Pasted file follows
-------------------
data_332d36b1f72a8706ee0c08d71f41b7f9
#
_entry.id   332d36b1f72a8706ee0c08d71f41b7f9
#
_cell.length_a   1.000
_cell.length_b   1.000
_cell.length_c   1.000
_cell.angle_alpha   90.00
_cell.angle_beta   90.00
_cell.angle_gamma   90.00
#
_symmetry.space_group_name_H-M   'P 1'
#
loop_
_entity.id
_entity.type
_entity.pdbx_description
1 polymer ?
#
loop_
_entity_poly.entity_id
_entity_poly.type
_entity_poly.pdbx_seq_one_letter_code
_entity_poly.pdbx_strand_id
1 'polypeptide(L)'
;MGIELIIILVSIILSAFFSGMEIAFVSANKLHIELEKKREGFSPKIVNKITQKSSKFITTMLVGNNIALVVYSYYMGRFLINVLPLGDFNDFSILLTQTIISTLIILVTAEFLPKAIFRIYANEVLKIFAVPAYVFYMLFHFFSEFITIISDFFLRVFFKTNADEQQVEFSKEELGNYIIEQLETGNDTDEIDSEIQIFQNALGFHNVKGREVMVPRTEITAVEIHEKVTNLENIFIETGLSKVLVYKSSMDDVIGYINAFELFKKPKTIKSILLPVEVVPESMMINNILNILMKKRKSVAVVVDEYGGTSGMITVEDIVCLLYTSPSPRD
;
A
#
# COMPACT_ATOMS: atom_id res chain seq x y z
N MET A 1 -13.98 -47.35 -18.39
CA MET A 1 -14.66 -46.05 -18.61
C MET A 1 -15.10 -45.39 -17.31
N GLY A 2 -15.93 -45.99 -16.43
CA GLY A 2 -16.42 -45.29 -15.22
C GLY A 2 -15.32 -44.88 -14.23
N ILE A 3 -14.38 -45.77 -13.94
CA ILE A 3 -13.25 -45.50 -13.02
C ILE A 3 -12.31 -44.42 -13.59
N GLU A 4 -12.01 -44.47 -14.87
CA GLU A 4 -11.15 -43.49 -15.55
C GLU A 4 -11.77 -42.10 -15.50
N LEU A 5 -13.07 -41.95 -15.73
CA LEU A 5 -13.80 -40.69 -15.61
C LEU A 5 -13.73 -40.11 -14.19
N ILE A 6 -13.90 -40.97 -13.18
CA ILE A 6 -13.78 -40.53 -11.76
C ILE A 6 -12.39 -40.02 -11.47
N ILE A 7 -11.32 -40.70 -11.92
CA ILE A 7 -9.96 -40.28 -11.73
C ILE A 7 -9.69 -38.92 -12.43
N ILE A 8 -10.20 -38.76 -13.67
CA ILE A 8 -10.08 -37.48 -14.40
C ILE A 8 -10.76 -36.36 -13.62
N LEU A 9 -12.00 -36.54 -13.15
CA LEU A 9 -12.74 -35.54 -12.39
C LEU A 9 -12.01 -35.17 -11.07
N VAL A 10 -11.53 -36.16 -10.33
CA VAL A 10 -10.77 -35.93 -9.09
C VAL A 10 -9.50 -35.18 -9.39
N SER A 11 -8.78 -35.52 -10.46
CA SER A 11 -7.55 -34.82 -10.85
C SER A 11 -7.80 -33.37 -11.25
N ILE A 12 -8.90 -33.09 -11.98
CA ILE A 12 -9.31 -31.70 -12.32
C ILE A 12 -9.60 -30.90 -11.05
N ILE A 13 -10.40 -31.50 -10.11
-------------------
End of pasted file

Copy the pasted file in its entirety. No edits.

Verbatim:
data_332d36b1f72a8706ee0c08d71f41b7f9
#
_entry.id   332d36b1f72a8706ee0c08d71f41b7f9
#
_cell.length_a   1.000
_cell.length_b   1.000
_cell.length_c   1.000
_cell.angle_alpha   90.00
_cell.angle_beta   90.00
_cell.angle_gamma   90.00
#
_symmetry.space_group_name_H-M   'P 1'
#
loop_
_entity.id
_entity.type
_entity.pdbx_description
1 polymer ?
#
loop_
_entity_poly.entity_id
_entity_poly.type
_entity_poly.pdbx_seq_one_letter_code
_entity_poly.pdbx_strand_id
1 'polypeptide(L)'
;MGIELIIILVSIILSAFFSGMEIAFVSANKLHIELEKKREGFSPKIVNKITQKSSKFITTMLVGNNIALVVYSYYMGRFLINVLPLGDFNDFSILLTQTIISTLIILVTAEFLPKAIFRIYANEVLKIFAVPAYVFYMLFHFFSEFITIISDFFLRVFFKTNADEQQVEFSKEELGNYIIEQLETGNDTDEIDSEIQIFQNALGFHNVKGREVMVPRTEITAVEIHEKVTNLENIFIETGLSKVLVYKSSMDDVIGYINAFELFKKPKTIKSILLPVEVVPESMMINNILNILMKKRKSVAVVVDEYGGTSGMITVEDIVCLLYTSPSPRD
;
A
#
# COMPACT_ATOMS: atom_id res chain seq x y z
N MET A 1 -13.98 -47.35 -18.39
CA MET A 1 -14.66 -46.05 -18.61
C MET A 1 -15.10 -45.39 -17.31
N GLY A 2 -15.93 -45.99 -16.43
CA GLY A 2 -16.42 -45.29 -15.22
C GLY A 2 -15.32 -44.88 -14.23
N ILE A 3 -14.38 -45.77 -13.94
CA ILE A 3 -13.25 -45.50 -13.02
C ILE A 3 -12.31 -44.42 -13.59
N GLU A 4 -12.01 -44.47 -14.87
CA GLU A 4 -11.15 -43.49 -15.55
C GLU A 4 -11.77 -42.10 -15.50
N LEU A 5 -13.07 -41.95 -15.73
CA LEU A 5 -13.80 -40.69 -15.61
C LEU A 5 -13.73 -40.11 -14.19
N ILE A 6 -13.90 -40.97 -13.18
CA ILE A 6 -13.78 -40.53 -11.76
C ILE A 6 -12.39 -40.02 -11.47
N ILE A 7 -11.32 -40.70 -11.92
CA ILE A 7 -9.96 -40.28 -11.73
C ILE A 7 -9.69 -38.92 -12.43
N ILE A 8 -10.20 -38.76 -13.67
CA ILE A 8 -10.08 -37.48 -14.40
C ILE A 8 -10.76 -36.36 -13.62
N LEU A 9 -12.00 -36.54 -13.15
CA LEU A 9 -12.74 -35.54 -12.39
C LEU A 9 -12.01 -35.17 -11.07
N VAL A 10 -11.53 -36.16 -10.33
CA VAL A 10 -10.77 -35.93 -9.09
C VAL A 10 -9.50 -35.18 -9.39
N SER A 11 -8.78 -35.52 -10.46
CA SER A 11 -7.55 -34.82 -10.85
C SER A 11 -7.80 -33.37 -11.25
N ILE A 12 -8.90 -33.09 -11.98
CA ILE A 12 -9.31 -31.70 -12.32
C ILE A 12 -9.60 -30.90 -11.05
N ILE A 13 -10.40 -31.50 -10.11